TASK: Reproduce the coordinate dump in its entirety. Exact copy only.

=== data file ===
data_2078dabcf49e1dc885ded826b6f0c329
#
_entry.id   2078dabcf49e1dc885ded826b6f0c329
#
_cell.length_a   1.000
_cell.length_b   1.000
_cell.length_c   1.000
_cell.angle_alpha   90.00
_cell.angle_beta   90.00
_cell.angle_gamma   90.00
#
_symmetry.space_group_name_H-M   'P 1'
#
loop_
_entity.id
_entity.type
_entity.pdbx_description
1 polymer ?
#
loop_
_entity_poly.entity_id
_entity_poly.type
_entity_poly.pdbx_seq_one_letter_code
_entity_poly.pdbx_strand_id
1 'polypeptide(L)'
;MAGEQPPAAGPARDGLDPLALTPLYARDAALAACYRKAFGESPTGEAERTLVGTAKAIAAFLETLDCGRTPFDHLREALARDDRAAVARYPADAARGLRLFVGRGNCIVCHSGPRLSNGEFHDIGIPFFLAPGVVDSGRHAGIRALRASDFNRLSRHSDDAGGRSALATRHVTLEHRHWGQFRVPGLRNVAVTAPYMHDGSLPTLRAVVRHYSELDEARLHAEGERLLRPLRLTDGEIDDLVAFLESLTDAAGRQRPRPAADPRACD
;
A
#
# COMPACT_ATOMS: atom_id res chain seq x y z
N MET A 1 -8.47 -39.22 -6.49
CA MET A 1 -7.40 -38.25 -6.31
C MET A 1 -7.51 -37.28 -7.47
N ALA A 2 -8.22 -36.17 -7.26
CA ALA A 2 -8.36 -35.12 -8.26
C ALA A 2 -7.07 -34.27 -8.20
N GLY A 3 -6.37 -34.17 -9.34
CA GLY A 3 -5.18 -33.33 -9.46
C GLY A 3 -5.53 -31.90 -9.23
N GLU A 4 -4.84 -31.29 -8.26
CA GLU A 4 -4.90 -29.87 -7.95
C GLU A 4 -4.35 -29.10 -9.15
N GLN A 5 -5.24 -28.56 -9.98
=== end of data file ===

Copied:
data_2078dabcf49e1dc885ded826b6f0c329
#
_entry.id   2078dabcf49e1dc885ded826b6f0c329
#
_cell.length_a   1.000
_cell.length_b   1.000
_cell.length_c   1.000
_cell.angle_alpha   90.00
_cell.angle_beta   90.00
_cell.angle_gamma   90.00
#
_symmetry.space_group_name_H-M   'P 1'
#
loop_
_entity.id
_entity.type
_entity.pdbx_description
1 polymer ?
#
loop_
_entity_poly.entity_id
_entity_poly.type
_entity_poly.pdbx_seq_one_letter_code
_entity_poly.pdbx_strand_id
1 'polypeptide(L)'
;MAGEQPPAAGPARDGLDPLALTPLYARDAALAACYRKAFGESPTGEAERTLVGTAKAIAAFLETLDCGRTPFDHLREALARDDRAAVARYPADAARGLRLFVGRGNCIVCHSGPRLSNGEFHDIGIPFFLAPGVVDSGRHAGIRALRASDFNRLSRHSDDAGGRSALATRHVTLEHRHWGQFRVPGLRNVAVTAPYMHDGSLPTLRAVVRHYSELDEARLHAEGERLLRPLRLTDGEIDDLVAFLESLTDAAGRQRPRPAADPRACD
;
A
#
# COMPACT_ATOMS: atom_id res chain seq x y z
N MET A 1 -8.47 -39.22 -6.49
CA MET A 1 -7.40 -38.25 -6.31
C MET A 1 -7.51 -37.28 -7.47
N ALA A 2 -8.22 -36.17 -7.26
CA ALA A 2 -8.36 -35.12 -8.26
C ALA A 2 -7.07 -34.27 -8.20
N GLY A 3 -6.37 -34.17 -9.34
CA GLY A 3 -5.18 -33.33 -9.46
C GLY A 3 -5.53 -31.90 -9.23
N GLU A 4 -4.84 -31.29 -8.26
CA GLU A 4 -4.90 -29.87 -7.95
C GLU A 4 -4.35 -29.10 -9.15
N GLN A 5 -5.24 -28.56 -9.98